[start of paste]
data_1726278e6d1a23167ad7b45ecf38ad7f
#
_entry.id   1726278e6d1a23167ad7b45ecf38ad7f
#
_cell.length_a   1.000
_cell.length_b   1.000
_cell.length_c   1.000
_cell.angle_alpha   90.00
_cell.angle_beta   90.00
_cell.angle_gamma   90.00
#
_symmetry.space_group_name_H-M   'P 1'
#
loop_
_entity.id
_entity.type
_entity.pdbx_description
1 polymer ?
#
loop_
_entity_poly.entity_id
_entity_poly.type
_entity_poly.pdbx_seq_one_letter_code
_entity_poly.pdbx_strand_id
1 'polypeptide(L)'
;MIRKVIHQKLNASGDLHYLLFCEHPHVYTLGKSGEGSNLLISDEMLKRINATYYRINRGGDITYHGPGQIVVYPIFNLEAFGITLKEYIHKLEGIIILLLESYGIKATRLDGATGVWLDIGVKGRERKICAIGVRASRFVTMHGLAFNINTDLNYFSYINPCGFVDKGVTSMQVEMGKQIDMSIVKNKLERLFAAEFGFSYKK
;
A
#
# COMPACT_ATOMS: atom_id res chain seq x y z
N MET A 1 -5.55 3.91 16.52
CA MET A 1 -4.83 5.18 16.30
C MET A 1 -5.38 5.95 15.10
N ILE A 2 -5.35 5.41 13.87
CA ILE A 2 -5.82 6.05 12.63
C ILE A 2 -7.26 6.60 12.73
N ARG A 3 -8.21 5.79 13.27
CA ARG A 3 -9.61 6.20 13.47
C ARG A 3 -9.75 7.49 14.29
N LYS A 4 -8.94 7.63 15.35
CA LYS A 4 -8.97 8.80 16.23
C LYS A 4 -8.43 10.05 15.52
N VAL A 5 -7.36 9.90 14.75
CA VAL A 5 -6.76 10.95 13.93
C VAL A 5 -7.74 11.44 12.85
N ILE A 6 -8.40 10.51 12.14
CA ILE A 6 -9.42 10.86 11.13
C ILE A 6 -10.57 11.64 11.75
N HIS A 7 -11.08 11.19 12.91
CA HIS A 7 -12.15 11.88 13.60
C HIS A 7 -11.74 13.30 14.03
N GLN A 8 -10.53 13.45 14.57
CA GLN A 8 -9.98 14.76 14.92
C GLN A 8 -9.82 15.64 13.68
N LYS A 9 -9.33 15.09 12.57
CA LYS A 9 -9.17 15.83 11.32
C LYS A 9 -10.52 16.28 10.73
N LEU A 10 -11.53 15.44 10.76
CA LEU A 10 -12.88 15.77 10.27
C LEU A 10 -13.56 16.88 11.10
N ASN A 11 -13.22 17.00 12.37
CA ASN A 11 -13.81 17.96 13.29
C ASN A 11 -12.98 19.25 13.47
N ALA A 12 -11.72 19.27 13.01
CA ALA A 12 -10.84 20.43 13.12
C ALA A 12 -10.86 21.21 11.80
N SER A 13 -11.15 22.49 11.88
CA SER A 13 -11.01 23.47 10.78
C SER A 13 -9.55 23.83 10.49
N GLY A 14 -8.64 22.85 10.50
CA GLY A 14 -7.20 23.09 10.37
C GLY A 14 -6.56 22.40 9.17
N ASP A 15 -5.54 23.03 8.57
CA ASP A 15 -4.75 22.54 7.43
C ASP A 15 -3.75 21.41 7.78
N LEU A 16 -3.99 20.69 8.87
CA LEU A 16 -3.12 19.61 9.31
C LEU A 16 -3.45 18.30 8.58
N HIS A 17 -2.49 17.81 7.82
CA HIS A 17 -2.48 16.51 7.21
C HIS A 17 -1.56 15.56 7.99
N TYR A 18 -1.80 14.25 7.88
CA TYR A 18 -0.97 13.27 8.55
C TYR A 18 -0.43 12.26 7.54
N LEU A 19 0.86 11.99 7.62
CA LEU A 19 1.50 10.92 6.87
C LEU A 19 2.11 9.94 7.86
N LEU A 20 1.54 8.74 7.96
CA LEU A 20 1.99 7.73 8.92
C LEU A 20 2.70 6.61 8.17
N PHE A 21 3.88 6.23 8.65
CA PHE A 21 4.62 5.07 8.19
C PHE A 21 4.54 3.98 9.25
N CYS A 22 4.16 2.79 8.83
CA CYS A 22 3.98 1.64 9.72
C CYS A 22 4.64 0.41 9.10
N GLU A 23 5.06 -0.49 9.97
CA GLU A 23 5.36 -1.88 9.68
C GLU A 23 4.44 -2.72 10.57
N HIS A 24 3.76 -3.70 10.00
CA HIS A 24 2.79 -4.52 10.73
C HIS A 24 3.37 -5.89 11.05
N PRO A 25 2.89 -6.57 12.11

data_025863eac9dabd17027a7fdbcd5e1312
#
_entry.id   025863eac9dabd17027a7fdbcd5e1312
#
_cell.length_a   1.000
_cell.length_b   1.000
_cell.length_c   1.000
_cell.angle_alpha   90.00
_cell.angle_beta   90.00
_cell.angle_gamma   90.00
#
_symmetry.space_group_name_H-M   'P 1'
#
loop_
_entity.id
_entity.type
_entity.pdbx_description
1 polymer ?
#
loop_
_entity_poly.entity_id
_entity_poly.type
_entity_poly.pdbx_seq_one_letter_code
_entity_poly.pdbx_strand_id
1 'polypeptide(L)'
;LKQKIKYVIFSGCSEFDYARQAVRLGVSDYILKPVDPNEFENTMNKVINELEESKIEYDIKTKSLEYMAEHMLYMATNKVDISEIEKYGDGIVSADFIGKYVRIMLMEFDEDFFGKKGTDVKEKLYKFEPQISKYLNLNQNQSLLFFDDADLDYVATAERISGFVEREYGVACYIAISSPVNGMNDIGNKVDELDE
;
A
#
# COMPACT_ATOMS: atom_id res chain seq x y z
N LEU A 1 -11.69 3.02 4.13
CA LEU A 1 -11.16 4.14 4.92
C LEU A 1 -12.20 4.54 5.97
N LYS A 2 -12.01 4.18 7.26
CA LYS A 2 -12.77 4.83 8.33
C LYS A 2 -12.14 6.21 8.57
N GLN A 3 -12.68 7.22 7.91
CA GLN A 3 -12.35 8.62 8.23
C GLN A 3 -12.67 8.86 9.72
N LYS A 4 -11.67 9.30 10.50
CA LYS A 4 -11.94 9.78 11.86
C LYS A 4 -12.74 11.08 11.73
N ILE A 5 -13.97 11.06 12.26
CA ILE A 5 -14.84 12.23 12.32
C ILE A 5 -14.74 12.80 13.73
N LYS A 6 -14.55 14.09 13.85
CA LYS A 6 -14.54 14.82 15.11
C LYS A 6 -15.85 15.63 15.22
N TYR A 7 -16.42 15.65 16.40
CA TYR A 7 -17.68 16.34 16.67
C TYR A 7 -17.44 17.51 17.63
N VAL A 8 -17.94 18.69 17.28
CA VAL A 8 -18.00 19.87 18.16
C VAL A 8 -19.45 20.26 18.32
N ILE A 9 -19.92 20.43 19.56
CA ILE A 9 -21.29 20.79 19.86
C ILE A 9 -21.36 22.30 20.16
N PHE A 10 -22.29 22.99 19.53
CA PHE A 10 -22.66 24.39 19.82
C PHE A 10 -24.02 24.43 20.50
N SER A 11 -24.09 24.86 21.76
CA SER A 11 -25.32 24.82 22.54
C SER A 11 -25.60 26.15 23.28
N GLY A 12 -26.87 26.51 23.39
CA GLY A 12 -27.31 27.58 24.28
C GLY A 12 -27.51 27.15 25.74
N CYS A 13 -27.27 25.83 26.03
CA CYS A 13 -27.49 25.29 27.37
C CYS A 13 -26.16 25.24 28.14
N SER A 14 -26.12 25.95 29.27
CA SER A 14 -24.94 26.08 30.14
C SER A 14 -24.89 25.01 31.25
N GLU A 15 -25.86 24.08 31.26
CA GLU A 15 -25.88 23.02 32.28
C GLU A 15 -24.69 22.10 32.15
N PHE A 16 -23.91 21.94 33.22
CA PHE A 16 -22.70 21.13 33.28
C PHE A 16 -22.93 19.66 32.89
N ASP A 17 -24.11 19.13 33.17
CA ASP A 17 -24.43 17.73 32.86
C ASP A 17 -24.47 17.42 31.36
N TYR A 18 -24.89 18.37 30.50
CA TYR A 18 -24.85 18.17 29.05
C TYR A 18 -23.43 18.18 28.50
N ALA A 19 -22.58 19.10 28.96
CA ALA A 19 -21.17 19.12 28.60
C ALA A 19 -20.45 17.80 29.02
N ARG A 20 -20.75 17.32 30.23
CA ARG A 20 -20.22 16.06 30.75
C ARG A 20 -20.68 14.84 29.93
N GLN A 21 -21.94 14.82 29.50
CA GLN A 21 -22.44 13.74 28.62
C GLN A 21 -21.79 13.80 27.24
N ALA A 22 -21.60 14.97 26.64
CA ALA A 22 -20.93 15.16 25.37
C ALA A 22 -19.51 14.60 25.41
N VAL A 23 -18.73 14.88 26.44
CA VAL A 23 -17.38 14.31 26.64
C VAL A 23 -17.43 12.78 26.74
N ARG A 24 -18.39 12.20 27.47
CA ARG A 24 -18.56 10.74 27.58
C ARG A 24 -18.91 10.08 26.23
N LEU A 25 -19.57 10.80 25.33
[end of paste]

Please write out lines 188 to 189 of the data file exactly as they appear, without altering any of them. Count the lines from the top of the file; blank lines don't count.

N ALA A 19 -22.58 19.10 28.96
CA ALA A 19 -21.17 19.12 28.60